Arizona among states facing hikes in Obamacare premiums and deductibles

Arizona enrollees under the Affordable Care Act, also known as Obamacare, will see a significant increase in their health care  premiums and deductibles when the marketplace opens ups for 2017 health care plans just one week before voters elect a new president.


Arizona enrollees under the Affordable Care Act, also known as  Obamacare, will see a significant increase in their health care  premiums and deductibles when the marketplace opens ups for 2017 health care plans just one week before voters elect a new president.

Recent data released shows that premium rates and deductibles for the Affordable Care Act (ACA) Silver Plan on the Florida exchange are expected to rise by a staggering $866 dollars due to the expiration of the ACA reinsurance and risk corridor programs at the end of the year. Without the subsidy programs, insurance premiums alone will have to cover medical expenses for the first time in 2017.

Enrollees in most states will have to shell out more for their Silver Plans, with premiums and deductibles in Mississippi, Florida and Washington increasing by over $1,000. Mississippi enrollees will see the highest increase of $1,445.

Overall, the average premium and deductible increase will be $225, with increases occurring in all but 10 states.

“As many have predicted since 2010, Obamacare is fundamentally flawed in both concept and execution,” U.S. Rep. Paul Gosar (R-Arizona) told Arizona Business Daily. “The exit of United Healthcare from the Obamacare exchanges further corroborates the inconvenient truth President Obama and his allies refuse to acknowledge: dictated government health care cannot beat free-market choices. It’s unbelievable that Democratic leaders like Sen. Bernie Sanders think that the solution to Obamacare’s failures is more government involvement in the health care industry.” 

UnitedHealth Group, the nation’s largest health insurance company, is planning to exit most Obamacare exchange markets due to weak enrollment and high medical costs, FreedomWorks predicts other insurers will follow.

Republicans have long warned of skyrocketing premiums due to the large number of older and less healthy enrollees Obamacare generally attracts.

“If you look at the monstrosity now, with this increase in premiums that the insurance companies have announced -- now this is the third year in a row -- it’s staggering when you also look at the amount of deductibles that people can’t afford,” Congressman Ted Yoho (R-FL) told Patient Daily last week. “Don’t give up on hope. The Republicans do have a plan, and it will be cheaper and it will be better than what we have now. And it will be sustainable.”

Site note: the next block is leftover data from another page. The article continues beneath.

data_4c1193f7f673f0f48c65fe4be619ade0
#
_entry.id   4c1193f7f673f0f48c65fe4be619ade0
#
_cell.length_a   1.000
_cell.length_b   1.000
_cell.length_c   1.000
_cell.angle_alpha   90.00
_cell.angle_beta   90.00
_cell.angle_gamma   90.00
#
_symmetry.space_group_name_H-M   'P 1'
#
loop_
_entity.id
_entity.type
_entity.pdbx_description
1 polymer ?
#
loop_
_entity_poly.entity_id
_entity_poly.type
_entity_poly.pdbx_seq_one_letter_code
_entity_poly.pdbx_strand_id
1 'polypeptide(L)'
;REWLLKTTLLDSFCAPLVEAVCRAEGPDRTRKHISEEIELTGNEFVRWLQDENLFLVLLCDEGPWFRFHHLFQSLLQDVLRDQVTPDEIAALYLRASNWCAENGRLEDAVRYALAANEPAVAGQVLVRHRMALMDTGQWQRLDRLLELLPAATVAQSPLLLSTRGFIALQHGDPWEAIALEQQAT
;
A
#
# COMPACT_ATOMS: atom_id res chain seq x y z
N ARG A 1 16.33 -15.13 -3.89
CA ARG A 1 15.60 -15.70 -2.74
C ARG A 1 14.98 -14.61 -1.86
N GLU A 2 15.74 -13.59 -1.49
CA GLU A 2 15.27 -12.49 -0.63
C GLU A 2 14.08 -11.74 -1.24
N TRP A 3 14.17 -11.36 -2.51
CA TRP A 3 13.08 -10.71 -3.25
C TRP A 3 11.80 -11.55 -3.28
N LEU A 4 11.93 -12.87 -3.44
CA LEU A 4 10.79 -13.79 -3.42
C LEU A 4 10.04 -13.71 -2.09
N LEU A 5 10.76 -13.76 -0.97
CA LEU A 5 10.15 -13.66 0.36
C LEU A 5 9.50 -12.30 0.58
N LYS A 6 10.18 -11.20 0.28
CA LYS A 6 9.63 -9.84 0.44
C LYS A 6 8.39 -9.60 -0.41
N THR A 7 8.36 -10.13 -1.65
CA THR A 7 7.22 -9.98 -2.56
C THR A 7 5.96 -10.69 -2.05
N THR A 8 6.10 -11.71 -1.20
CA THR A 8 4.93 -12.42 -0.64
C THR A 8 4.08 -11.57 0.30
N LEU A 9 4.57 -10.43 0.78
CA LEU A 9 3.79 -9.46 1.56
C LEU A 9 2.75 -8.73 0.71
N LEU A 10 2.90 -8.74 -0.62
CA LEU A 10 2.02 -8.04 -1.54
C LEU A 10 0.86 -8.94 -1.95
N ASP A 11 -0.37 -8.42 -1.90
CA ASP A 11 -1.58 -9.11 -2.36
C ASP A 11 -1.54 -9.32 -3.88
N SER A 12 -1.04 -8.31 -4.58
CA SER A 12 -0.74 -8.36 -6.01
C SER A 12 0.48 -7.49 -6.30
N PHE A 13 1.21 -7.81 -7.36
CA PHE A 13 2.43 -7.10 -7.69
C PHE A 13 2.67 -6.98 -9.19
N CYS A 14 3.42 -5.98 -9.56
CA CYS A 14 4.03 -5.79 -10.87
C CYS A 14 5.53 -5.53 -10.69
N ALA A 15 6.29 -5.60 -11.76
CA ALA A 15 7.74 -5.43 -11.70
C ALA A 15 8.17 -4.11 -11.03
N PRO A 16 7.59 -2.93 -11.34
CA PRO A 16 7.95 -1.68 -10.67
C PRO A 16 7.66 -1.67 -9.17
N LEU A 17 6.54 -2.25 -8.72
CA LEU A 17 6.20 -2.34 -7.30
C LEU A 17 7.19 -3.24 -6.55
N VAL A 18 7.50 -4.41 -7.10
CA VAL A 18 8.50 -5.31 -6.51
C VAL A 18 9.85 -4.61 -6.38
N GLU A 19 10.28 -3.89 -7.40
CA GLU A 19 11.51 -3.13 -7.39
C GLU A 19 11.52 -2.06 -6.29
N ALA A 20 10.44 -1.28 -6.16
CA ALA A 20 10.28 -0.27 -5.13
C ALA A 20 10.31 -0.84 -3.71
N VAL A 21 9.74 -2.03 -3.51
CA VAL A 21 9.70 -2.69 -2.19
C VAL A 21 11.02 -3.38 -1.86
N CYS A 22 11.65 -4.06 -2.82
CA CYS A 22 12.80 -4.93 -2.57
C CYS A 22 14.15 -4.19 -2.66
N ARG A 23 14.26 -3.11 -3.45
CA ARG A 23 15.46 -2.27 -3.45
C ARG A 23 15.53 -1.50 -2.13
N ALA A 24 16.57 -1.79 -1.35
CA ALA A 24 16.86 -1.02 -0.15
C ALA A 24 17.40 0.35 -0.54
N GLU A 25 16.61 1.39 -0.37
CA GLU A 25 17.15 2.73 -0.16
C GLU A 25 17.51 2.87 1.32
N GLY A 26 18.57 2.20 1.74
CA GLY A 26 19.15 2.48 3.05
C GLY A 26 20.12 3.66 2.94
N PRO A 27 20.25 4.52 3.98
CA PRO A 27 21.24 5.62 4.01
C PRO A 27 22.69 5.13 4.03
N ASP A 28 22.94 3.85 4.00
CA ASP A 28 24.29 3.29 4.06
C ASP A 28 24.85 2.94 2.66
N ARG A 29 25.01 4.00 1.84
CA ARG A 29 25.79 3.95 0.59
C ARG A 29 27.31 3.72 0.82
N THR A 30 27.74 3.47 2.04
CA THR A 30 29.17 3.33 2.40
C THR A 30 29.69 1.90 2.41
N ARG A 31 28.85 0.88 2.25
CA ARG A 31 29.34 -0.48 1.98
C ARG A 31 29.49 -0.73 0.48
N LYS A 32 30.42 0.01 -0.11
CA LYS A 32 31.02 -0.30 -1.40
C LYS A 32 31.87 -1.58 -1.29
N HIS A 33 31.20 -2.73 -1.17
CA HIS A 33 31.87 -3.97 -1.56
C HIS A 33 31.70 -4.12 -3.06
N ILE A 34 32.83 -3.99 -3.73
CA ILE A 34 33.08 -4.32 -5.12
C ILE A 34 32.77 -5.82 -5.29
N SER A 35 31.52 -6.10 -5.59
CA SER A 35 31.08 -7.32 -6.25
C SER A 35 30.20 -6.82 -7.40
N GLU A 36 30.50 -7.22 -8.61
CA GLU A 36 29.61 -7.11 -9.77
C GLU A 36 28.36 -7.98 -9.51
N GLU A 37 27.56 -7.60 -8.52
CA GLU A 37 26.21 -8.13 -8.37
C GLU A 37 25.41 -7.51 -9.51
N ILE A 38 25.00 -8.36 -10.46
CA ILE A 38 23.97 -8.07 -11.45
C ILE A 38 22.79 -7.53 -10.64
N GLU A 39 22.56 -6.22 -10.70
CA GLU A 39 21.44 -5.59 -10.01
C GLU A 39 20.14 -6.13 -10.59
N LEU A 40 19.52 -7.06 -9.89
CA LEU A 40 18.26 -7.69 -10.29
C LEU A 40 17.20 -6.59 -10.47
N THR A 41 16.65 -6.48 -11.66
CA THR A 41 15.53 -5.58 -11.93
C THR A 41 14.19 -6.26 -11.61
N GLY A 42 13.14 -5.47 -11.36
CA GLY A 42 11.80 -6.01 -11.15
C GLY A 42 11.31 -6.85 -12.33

The reinsurance program was established to help insurers offering ACA-compliant plans charge lower premiums and attract more enrollees as ACA took effect.

Before insurers set their 2014 premium rates, the Department of Health and Human Services (HHS) announced it would pay insurers 80 percent of the cost of claims incurred by enrollees between $60,000 and $250,000. As a result, insurers were able to reduce premiums by 10 percent in 2014, according to the Congressional Budget Office.

When fewer than expected enrollees signed up for health coverage in 2014, HHS agreed to pay insurers 100 percent of the cost of claims incurred by enrollees between $45,000 and $250,000. Insurers also received additional subsidies to make coverage more affordable for people.

Despite these benefits, many insurers have experienced devastating losses under Obamacare.

“As a health care provider for more than 25 years I understand first-hand the importance of a competitive health insurance market." Gosar said. "Hospitals, doctors and patients alike benefit when health insurers compete to provide quality coverage. That is why I have introduced a legislative solution (HR 494) that restores competition among health insurance companies and can act as an important first step towards ushering in real health care reform.”

HR 494, the Competitive Health Insurance Reform Act of 2015, was referred to a congressional committee on Jan. 22.

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